PFOS Removal – Launceston

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Treatment System Trial for Removal of PFCs from ARFF Dam at Launceston Airport – 2012

MDW Environmental Services (MDWES) were engaged by Air Services Australia.  The Scope of Work was to undertake a Detailed Site Investigation (DSI) of a retention pond and trial hydrocarbon removal technologies.  The works were part of Air Services Australia ongoing efforts to control contamination from airport activities and in particular fire fighting activities which can release fluorinated compounds (PFCs) into the environment.  The trail took place at Launceston’s Aviation Rescue Fire Fighting (ARFF) compound.  Runoff from Fire fighting at the compound is directed into an onsite retention pond and it was this pond that was the focus of the trail.

Historically fire fighting at the Launceston Airport has been through the use of Aqueous Film-Forming Foams (AFFFs) which are widely used both nationally and internationally.  AFFFs contain proprietary mixtures PFCs which have typically contained Perfluorooctane Sulfonate (PFOS), Perfluorooctanoic Acid (PFOA) and Fluorotelomer sulfonate (FTS).  Emerging research shows that PFOS, PFOA and to a lesser extent FTS are extremely persistent in the environment.  Potential bioaccumulation and toxicity of these chemicals has led to scrutiny and some action by industry and regulators.  For example, perfluorooctane sulfonate (PFOS) has been listed in the Stockholm Convention and industry has implemented some measures to restrict environmental discharges and replace existing products.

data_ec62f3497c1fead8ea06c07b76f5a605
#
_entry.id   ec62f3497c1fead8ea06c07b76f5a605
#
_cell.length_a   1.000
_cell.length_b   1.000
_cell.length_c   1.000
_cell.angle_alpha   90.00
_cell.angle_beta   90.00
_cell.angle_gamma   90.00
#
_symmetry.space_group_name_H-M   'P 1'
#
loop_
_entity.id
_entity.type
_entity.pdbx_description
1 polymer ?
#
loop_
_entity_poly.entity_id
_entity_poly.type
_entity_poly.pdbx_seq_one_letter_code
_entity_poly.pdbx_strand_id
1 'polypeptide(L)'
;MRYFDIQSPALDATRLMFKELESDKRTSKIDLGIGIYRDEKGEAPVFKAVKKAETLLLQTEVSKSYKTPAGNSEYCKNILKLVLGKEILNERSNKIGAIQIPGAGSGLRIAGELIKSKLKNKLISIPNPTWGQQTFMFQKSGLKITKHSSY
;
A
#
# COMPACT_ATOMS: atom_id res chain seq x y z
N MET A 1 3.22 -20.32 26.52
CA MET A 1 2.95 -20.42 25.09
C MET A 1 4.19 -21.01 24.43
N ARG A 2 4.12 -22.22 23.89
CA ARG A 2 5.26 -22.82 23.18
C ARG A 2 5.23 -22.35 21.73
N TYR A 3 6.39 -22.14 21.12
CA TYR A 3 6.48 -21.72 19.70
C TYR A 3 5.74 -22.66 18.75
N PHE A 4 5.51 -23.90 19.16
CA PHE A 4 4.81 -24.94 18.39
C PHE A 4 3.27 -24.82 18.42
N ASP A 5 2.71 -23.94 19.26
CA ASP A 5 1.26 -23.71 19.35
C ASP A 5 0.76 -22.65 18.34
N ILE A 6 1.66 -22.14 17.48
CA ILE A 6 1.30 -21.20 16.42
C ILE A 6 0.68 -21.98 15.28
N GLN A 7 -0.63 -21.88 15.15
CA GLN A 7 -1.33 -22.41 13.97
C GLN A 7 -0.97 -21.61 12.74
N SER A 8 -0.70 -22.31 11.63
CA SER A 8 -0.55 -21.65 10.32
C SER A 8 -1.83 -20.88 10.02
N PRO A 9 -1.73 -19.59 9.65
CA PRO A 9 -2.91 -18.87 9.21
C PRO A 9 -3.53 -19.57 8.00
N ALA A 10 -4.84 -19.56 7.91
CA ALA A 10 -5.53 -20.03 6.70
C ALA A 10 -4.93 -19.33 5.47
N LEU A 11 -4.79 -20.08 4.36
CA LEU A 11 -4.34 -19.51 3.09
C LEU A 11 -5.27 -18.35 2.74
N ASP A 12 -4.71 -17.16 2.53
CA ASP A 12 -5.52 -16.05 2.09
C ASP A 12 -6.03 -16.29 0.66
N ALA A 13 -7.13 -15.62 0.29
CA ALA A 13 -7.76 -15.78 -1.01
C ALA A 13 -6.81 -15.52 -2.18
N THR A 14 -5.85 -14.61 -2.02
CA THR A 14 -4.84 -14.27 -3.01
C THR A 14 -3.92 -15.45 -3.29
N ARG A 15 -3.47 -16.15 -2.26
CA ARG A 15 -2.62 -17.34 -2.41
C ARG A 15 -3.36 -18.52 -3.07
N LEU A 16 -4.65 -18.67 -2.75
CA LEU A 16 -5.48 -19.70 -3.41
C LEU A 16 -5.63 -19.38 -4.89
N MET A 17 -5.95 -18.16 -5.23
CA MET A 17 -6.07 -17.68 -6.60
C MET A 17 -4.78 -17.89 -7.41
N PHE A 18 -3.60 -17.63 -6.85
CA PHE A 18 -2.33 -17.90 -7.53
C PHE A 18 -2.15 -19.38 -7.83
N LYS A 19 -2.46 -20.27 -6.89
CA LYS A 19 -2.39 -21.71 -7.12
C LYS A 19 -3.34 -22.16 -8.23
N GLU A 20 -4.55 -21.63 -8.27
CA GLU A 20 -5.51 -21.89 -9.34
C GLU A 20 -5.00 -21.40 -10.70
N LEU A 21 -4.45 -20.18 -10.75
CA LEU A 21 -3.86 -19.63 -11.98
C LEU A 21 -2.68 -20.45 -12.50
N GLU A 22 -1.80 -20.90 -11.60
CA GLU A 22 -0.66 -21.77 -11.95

The DSI identified elevated PCFs in the ponds and that the retention pond was leaking and that there was a risk of pond embankment wall failure: potentially contaminating nearby agricultural land.  An endangered species of frog (Growling Grass Frog) was also noted living in and around the pond, so any rectification works would potentially require maintenance of the water levels to mitigate risk to the endangered community.

The treatment system chosen for the trial was a Mycelx membrane, capable of capturing persistent, water soluble hydrocarbons.  Due to potential for pegging with silt, two stages of sediment removal cartridges were utilised prior to the hydrocarbon-capturing filter cartridges.  The presence of the Growling Grass Frog community posed an additional constraint with any method of drawing water from the pond needing to pose minimal risk to the frogs.

Samples were collected – prior and subsequent to each stage of treatment, to map PFC concentrations across the treatment cycle – on a daily basis for three days.

The results were consistent with expectations – the anticipated reduction of contaminant levels across the four stages of treatment were verified – however it was noted that due to much higher contaminant loadings (compared to other sites), not all contaminants were removed in the single pass.

Importantly, the specific role of each stage of the treatment process was made evident, and their crucial nature reinforced, by the analysis.  Overall contaminant reduction was as follows:

  • Removed more than 89% of PFOS
  • Removed more than 92% of PFOA
  • Removed FTS (6:2 FTS) to below detectable limits;

After trailing the process, the system was demobilised and retrofitted according to recommendations and a trial on the modified system undertaken.  Analysis results confirm exceptional results, as follows:

  • Removed more than 98.5% of PFOS
  • Removed more than 95% of PFOA
  • Removed FTS (6:2 FTS) to below detectable limits

The results indicated that the system is capable of removing most, if not all of the contaminants, but that a single pass would be insufficient to provide the surety a regulator would seek prior to approving discharge of treated water to the environment.

MDWES successfully project managed the Site providing solutions to a number of complex environmental issues.  This in part was achieved through in large part via a strong collaborative partnership with Mycelx and good client relationship, developed by the professionalism of the MDWES Team.

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